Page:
wardrobes Military field jackets are invading our
Get in line with De Niro and Pacino in a field jacket.
It’s a grim-but-undeniable fact that the horrors of war have inspired more iconic pieces of menswear than all of the great temples of fashion combined. Without World War I there’d be no gabardine Burberry trench coat. No sandals without the marching needs of ancient Assyrian warriors and Roman legionnaires. The MA-1 bomber jacket would be but a flight of imagination if not for the practical cockpit requirements of WWII airmen. And let’s not forget the greatcoat, adapted for Russian soldiers to fend off the biting cold during countless bleak campaigns. A real classic!
One piece of perennially stylish military-birthed outerwear forever orbiting in and out of trend reports, designer moodboards and the backs of raffish, rake-thin models is the US Army field jacket, or M65 to use its military designation. A utilitarian cotton or canvas coat with four front-facing buttoned pockets and (traditionally) a double shoulder epaulette first issued to GIs fighting in the jungles of tropical Southeast Asia in the mid-Sixties.
Military origins aside, the field jacket found a permanent spot in the fashion and wider Western cultural zeitgeist thanks to Robert De Niro’s hollow-eyed and PTSD-ridden Travis Bickle in Martin Scorsese’s 1976 Taxi Driver, a nihilistic weirdo patrolling New York City in one of cinema’s most famous jackets: an M65 of the kind worn in action, and brought home, by innumerable troops
after their combat tours were finally up in Vietnam. Al Pacino’s army-jacketted undercover cop in 1973’s Serpico also deserves an honourable mention.
As with all design classics, the field jacket has evolved to be a far more sophisticated item than the simple olive drab cotton originals that still sit in dusty abundance in vintage and army surplus stores (although those are still great). Brands like Brunello Cucinelli, Drake’s and Connolly are taking the original silhouette and remaking it in rich suede with a tailored, rather than oversized, shape. Whitehot labels have added heavy, streetwear-inspired logos (Off-White) and intricate and ostentatious embroidery (Gucci) to at-first-glance classic M65s.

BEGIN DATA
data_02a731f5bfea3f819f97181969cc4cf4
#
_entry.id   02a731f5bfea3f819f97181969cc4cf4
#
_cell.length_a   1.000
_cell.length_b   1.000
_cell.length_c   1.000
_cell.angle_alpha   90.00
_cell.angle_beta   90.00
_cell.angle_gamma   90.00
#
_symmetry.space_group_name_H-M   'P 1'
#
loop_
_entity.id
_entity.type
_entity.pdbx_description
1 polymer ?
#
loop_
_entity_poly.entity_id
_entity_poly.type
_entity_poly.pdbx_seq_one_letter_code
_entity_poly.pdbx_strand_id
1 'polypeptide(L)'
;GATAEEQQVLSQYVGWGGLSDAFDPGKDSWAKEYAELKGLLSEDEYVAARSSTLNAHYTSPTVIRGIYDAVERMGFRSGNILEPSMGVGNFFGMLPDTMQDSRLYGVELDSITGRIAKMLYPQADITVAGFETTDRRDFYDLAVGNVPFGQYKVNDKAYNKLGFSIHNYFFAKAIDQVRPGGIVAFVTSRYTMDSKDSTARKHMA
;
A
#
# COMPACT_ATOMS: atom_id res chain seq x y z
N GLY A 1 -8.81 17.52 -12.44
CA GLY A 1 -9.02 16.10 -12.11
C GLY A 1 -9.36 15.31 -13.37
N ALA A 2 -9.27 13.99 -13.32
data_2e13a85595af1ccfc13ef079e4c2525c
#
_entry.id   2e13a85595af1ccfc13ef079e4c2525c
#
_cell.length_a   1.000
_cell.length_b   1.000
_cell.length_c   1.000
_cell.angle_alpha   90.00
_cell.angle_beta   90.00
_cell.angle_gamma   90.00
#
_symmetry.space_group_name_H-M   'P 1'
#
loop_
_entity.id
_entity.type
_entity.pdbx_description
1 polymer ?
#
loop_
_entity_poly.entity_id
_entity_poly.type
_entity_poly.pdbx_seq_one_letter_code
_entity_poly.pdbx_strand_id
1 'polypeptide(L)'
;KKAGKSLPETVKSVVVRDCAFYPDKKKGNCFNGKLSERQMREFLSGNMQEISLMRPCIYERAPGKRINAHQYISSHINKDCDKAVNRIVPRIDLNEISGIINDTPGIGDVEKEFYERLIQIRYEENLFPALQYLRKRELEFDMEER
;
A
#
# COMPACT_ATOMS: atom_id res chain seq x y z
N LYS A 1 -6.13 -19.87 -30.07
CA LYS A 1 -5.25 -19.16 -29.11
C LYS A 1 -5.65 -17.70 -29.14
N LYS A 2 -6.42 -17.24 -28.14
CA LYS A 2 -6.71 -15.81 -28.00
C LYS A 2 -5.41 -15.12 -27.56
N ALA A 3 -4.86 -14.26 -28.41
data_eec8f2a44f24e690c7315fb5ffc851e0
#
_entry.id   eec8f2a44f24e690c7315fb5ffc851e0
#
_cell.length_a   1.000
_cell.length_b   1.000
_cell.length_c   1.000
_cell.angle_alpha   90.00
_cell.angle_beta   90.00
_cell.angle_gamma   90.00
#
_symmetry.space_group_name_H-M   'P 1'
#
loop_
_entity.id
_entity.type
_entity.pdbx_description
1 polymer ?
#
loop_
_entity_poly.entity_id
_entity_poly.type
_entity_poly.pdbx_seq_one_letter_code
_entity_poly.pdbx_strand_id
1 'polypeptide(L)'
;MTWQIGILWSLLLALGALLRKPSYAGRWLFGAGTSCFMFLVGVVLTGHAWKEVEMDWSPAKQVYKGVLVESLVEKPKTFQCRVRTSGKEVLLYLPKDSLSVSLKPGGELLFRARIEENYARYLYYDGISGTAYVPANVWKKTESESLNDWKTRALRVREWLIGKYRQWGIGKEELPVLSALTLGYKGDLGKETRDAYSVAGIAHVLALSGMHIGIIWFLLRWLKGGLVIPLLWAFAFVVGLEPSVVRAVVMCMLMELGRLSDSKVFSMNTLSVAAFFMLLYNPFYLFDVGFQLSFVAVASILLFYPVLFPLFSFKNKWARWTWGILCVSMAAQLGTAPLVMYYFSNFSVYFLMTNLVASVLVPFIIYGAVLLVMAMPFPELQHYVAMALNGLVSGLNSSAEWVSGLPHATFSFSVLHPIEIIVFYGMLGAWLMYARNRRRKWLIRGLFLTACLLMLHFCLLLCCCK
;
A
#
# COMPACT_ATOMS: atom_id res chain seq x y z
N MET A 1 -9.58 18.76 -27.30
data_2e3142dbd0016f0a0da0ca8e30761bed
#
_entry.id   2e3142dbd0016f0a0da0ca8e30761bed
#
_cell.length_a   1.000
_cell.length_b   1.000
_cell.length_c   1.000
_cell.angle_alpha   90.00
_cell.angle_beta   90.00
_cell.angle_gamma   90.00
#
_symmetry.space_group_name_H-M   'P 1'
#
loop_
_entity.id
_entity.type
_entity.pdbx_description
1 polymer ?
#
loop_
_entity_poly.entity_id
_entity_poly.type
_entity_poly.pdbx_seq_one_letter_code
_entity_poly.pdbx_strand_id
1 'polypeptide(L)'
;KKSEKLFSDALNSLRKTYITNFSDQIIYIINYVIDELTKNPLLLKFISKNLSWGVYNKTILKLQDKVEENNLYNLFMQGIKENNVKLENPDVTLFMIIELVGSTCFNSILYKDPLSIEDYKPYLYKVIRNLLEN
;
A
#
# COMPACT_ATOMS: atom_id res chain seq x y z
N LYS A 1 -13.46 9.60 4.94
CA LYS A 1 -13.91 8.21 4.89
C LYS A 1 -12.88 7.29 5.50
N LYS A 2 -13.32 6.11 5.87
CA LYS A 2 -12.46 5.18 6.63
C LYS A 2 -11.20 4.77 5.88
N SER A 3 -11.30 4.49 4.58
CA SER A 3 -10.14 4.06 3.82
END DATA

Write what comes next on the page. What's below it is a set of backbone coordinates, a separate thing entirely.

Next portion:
While they’re in the spotlight again this season, the real beauty of the field jacket lies in its all-yearround utilitarianism. Wear it in decadent tan suede in summer with white linen trousers and driving shoes like an Italian sprezzatura overlord. Or wait until autumn where oversized olive green canvas, black jeans and combat boots can reign supreme.
“The industrial level of replication coupled with the long list of stars and political figureheads that have donned this functional classic all contribute to the field jacket’s myth,” says Owen Beaufort
Zeal, design and development manager at Connolly. “From Castro to McQueen and Yves Saint Laurent to De Niro, it transitioned perfectly from the battlefield to the screen.”
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Below: David Beckham takes to the fieldRight: tan suede field jacket, £2,500, by Connolly
Far left: Robert De Niro in Taxi Driver (1976)Above: tan/green/ brown camouflage cotton field jacket, £895, by Off-White @ matchesfashion.comLeft: green/orange cotton field jacket, £1,830, by Gucci @ matchesfashion.com Left: US troops in Vietnam, where the M65 was first introduced into service
Right: navy cotton-linen field jacket, £495, by Drake’s
Below: Yves Saint Laurent in one of his green versions
Left: Al Pacino in Serpico (1973)